TruthTalks: Ministering in the Power of the Holy Spirit – The Church Jesus would Attend series Read More »

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Ministering in the power of the Holy Spirit: The church Jesus would attend series

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Pentecostal and charismatic Christians are familiar with the term ‘ministering in the power of the Holy Spirit’, but for the benefit of others, let me explain what I think it means.

The Holy Spirit empowers believers to minister to others in the Body of Christ in order to build them up and point them to Jesus, and thisempowermentforms part of the ‘gifts of the Holy Spirit’.
This series is about the things that make a church service welcoming to the Lord Jesus and the indicators of His presence in the corporate gathering. Ministering in the power of the Holy Spirit is one such qualification and sign. Let me explain.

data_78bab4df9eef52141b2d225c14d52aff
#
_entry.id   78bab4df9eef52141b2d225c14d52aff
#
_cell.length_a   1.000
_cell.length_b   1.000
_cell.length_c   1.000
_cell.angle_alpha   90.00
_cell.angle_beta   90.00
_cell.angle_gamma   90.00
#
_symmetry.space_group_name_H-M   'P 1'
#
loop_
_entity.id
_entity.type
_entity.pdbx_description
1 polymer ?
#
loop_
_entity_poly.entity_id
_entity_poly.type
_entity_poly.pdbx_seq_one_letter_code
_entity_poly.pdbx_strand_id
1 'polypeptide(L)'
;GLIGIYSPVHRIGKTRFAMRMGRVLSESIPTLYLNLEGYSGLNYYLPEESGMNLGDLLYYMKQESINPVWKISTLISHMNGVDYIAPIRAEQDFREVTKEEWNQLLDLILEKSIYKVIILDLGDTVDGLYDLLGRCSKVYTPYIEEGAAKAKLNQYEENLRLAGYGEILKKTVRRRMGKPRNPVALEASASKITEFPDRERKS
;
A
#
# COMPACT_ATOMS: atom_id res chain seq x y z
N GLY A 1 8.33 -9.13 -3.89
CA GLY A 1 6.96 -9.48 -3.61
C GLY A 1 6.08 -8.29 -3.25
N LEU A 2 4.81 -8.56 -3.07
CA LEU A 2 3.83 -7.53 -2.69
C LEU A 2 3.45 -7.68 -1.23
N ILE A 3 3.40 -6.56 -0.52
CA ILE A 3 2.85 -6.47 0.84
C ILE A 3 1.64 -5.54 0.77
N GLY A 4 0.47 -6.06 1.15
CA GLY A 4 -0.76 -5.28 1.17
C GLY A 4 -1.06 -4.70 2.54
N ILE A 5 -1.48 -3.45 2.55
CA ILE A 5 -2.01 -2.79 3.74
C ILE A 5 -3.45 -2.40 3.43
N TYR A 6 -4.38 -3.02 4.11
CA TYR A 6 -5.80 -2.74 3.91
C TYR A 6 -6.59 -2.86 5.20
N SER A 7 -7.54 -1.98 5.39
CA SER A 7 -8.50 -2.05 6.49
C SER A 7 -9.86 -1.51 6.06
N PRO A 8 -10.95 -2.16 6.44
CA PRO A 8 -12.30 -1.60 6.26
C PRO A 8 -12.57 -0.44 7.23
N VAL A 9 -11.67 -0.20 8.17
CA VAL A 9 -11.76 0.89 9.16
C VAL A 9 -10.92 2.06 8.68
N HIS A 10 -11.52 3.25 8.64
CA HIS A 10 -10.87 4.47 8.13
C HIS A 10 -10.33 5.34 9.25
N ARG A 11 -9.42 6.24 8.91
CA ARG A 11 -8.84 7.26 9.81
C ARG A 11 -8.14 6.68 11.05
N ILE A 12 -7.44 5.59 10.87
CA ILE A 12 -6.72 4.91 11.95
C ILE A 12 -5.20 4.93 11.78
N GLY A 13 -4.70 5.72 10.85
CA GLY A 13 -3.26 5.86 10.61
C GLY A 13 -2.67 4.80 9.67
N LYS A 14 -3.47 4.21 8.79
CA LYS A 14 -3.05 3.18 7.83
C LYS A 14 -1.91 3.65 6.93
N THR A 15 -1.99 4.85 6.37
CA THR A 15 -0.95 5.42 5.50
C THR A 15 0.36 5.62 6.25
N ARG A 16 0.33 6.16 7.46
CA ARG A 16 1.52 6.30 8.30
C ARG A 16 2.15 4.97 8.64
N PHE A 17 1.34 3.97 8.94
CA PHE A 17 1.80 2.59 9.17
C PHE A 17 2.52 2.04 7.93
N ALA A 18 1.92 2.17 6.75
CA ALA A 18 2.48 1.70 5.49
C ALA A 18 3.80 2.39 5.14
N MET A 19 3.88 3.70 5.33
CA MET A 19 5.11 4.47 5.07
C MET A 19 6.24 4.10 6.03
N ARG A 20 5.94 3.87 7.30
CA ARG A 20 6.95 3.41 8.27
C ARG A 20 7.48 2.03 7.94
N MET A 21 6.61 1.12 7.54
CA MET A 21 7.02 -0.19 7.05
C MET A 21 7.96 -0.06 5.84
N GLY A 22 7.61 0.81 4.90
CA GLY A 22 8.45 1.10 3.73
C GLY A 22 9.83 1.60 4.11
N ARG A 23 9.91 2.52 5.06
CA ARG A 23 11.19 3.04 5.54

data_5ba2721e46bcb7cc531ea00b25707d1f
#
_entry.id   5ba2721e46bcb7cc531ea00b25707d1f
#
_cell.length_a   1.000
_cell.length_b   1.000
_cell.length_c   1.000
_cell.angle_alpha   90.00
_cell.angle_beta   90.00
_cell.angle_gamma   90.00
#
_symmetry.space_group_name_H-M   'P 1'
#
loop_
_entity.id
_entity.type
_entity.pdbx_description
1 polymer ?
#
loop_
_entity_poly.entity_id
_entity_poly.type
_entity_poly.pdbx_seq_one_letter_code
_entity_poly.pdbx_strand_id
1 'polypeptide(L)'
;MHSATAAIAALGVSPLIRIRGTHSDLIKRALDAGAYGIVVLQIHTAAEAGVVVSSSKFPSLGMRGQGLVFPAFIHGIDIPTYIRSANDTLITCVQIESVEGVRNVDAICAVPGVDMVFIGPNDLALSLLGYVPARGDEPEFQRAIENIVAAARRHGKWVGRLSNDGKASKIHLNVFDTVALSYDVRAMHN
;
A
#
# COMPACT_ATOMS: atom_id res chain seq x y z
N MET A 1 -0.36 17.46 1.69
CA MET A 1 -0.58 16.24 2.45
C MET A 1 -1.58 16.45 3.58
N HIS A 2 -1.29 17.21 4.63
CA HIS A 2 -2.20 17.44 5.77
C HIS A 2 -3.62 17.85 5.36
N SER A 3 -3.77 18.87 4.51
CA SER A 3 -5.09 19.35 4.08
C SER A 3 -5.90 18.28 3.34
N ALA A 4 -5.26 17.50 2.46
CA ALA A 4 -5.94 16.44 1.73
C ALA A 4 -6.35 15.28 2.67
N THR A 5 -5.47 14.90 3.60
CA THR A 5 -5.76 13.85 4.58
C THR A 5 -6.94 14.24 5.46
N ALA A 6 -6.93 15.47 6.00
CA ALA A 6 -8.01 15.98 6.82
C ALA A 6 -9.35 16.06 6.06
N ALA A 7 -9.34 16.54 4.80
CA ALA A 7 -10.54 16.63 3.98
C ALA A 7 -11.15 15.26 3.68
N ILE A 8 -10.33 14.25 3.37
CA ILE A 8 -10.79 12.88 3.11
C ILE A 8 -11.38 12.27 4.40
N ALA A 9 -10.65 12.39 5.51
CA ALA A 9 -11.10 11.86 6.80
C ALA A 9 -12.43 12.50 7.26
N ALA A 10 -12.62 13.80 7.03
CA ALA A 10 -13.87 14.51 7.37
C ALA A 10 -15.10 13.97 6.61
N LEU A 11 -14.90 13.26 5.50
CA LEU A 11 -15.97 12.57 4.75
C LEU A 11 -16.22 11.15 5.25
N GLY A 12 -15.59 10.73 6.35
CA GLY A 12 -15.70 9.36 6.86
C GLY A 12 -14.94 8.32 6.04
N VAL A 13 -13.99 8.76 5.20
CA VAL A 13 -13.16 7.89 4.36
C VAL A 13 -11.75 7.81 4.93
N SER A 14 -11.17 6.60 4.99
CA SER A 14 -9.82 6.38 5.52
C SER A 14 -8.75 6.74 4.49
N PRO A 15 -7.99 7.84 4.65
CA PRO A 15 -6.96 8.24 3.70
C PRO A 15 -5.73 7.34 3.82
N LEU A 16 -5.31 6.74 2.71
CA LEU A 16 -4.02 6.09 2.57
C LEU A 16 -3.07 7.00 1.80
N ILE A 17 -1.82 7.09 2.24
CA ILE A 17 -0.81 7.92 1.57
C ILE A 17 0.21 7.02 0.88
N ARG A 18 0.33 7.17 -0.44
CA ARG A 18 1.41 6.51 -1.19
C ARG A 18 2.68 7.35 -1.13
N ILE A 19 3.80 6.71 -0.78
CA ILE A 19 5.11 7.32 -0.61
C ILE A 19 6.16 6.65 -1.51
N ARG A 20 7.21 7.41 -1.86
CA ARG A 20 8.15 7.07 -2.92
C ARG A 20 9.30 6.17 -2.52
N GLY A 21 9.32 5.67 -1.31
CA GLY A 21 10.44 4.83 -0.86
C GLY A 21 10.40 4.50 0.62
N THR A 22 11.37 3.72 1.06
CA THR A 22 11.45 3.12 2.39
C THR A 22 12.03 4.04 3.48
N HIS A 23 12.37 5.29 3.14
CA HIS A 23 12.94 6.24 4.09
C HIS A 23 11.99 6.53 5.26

Kings give presents to their guests

In ancient times, kings, or other important people, customarily gave gifts to the guests attending their functions. Today, the practice lives on in the form of ‘party favours’ and more especially the gifts placed at each person’s place at the wedding reception table.